Some Institutions in Kenya have twinning arrangements with foreign universities. The arrangement allow Kenyan institutions to offer programmes of the foreign universities. An example is Jomo Kenyatta University of Agriculture and Technology which administers IT master's programmes of the University of Sunderland in the United Kingdom. The Kenya College of Communication Technology offers degrees of the University of Free State in South Africa, while Kenya Medical Training College offers degrees of the University of Dundee in Scotland and Curtin University of Technology in Australia.
The United States International University was established by a University in USA by the same name. It is a sense a subsidiary of a corporate body in USA. However the process of establishing the university was identical to that of establishing other private universities in Kenya. The private universities are established through the award of a Charter by the President after accreditation by the Commission for Higher Education.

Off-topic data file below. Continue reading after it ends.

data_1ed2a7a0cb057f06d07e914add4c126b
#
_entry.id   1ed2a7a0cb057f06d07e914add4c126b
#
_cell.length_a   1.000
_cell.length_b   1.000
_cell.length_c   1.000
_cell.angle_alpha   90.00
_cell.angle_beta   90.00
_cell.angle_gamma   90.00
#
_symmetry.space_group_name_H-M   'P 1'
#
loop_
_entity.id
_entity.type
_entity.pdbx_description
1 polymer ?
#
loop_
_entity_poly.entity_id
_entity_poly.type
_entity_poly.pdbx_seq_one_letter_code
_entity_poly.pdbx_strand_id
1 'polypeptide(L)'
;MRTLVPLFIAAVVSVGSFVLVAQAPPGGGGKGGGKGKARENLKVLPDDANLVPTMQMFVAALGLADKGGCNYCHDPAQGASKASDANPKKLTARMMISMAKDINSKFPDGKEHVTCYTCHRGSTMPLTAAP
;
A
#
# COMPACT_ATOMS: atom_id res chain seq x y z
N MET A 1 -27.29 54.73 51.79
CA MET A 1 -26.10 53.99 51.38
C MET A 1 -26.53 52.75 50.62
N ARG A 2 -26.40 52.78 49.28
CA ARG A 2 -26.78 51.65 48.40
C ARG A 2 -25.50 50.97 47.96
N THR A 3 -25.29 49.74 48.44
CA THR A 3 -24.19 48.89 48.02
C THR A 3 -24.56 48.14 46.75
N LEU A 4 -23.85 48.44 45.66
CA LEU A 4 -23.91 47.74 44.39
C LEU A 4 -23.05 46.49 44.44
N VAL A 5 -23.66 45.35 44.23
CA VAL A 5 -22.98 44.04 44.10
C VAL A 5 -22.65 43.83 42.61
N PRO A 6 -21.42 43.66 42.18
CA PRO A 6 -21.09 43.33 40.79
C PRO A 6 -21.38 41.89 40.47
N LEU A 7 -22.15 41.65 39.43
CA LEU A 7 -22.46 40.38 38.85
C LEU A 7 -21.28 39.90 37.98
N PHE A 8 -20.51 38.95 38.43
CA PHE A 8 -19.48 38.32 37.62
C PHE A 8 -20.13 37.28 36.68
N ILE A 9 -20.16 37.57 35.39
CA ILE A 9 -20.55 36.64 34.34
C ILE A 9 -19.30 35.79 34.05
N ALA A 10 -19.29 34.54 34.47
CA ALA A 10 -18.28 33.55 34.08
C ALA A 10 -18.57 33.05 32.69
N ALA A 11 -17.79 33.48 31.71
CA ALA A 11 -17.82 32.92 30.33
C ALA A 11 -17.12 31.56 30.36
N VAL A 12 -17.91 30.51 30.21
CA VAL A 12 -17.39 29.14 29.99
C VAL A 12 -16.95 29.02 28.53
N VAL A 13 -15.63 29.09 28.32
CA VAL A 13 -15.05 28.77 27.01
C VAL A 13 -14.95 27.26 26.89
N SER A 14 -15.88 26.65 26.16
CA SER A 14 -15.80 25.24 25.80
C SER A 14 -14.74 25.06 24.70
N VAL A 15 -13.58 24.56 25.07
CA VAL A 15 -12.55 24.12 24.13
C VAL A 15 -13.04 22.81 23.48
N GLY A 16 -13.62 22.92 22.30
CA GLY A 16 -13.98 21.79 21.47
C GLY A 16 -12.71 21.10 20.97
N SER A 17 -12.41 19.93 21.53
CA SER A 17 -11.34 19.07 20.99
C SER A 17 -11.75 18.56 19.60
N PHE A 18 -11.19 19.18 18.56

Most of the non-university providers are for profit. They provide education at the Certificates, Diploma and Higher Diploma Levels. Examples are Kenya School of Professional Studies, Nairobi Institute of Technology, Augustana College. A number of Private companies have colleges for training their own staff. These include D.T Dobie, Barclays Bank and Kenya Commercial Bank. Some professional bodies have established their own colleges. Examples are the College of Insurance and the Kenya College of Accountancy. A few of the new and proposed private universities are for profit. They include Kiriri Women's University of Science and Technology and the Proposed Gretsa University.